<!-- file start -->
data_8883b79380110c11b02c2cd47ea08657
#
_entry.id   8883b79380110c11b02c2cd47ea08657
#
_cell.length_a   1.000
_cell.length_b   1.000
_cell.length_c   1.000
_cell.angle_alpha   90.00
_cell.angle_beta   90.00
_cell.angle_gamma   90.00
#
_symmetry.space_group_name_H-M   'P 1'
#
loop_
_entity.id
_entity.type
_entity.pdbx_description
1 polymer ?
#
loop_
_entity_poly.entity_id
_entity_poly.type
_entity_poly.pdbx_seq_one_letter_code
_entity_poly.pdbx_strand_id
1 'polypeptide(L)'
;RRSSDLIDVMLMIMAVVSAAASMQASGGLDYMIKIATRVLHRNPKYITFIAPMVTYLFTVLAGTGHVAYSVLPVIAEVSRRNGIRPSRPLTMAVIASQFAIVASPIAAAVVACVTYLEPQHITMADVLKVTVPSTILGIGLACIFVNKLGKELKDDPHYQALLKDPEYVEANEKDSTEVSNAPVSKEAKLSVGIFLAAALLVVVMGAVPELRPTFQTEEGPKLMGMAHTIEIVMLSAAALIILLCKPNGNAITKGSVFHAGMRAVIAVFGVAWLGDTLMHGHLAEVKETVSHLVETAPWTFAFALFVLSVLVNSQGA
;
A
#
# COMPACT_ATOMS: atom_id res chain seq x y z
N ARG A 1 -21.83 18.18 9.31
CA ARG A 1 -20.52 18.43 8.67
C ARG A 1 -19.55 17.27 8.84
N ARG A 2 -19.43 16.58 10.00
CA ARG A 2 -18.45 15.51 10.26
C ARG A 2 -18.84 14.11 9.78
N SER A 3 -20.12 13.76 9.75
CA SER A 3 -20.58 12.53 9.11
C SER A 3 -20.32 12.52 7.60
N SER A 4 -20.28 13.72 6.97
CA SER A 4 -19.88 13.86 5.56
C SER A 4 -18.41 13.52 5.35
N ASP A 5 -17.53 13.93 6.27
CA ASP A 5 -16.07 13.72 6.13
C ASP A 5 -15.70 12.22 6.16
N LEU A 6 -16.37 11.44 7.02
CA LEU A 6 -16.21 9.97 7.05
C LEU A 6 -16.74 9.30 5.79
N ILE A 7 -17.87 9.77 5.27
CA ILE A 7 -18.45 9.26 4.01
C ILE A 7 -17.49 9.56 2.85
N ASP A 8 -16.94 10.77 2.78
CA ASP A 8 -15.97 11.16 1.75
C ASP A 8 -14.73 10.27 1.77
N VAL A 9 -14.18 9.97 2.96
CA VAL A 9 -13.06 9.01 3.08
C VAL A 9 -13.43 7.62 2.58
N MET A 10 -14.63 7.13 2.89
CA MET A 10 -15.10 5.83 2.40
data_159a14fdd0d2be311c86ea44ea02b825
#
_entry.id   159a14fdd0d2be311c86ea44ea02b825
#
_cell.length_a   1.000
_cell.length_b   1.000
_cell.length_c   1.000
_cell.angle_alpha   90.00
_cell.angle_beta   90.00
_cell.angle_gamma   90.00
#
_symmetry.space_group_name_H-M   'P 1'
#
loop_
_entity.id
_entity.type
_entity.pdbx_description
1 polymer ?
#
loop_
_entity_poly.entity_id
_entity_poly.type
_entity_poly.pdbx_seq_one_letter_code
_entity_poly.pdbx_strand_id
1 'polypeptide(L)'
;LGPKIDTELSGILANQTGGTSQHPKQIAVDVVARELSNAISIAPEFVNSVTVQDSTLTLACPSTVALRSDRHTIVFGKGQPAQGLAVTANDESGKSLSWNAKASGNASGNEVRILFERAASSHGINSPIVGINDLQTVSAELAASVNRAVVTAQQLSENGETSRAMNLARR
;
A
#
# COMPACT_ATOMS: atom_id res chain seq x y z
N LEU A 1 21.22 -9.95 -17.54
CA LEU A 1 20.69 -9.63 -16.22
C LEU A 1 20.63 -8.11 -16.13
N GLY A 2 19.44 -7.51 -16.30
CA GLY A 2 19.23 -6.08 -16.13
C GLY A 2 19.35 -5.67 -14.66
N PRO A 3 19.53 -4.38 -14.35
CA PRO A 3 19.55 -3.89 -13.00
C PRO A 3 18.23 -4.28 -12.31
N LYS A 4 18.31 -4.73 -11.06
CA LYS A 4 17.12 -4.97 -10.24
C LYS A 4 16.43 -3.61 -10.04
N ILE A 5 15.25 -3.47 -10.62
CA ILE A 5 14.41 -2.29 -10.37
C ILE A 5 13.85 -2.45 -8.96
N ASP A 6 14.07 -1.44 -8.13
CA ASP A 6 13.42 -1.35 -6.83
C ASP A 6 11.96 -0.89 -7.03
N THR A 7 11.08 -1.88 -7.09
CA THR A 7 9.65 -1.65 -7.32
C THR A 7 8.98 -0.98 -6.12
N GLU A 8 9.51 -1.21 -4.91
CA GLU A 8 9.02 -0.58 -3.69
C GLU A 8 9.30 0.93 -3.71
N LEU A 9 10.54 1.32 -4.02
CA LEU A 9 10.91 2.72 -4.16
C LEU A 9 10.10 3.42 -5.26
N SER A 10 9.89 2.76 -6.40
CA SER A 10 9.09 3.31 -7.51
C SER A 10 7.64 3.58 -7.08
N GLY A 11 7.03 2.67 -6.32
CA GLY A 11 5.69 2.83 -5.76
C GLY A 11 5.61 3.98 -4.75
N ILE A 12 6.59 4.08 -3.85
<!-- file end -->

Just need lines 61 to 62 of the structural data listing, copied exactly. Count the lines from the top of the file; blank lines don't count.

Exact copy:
#
_entry.id   159a14fdd0d2be311c86ea44ea02b825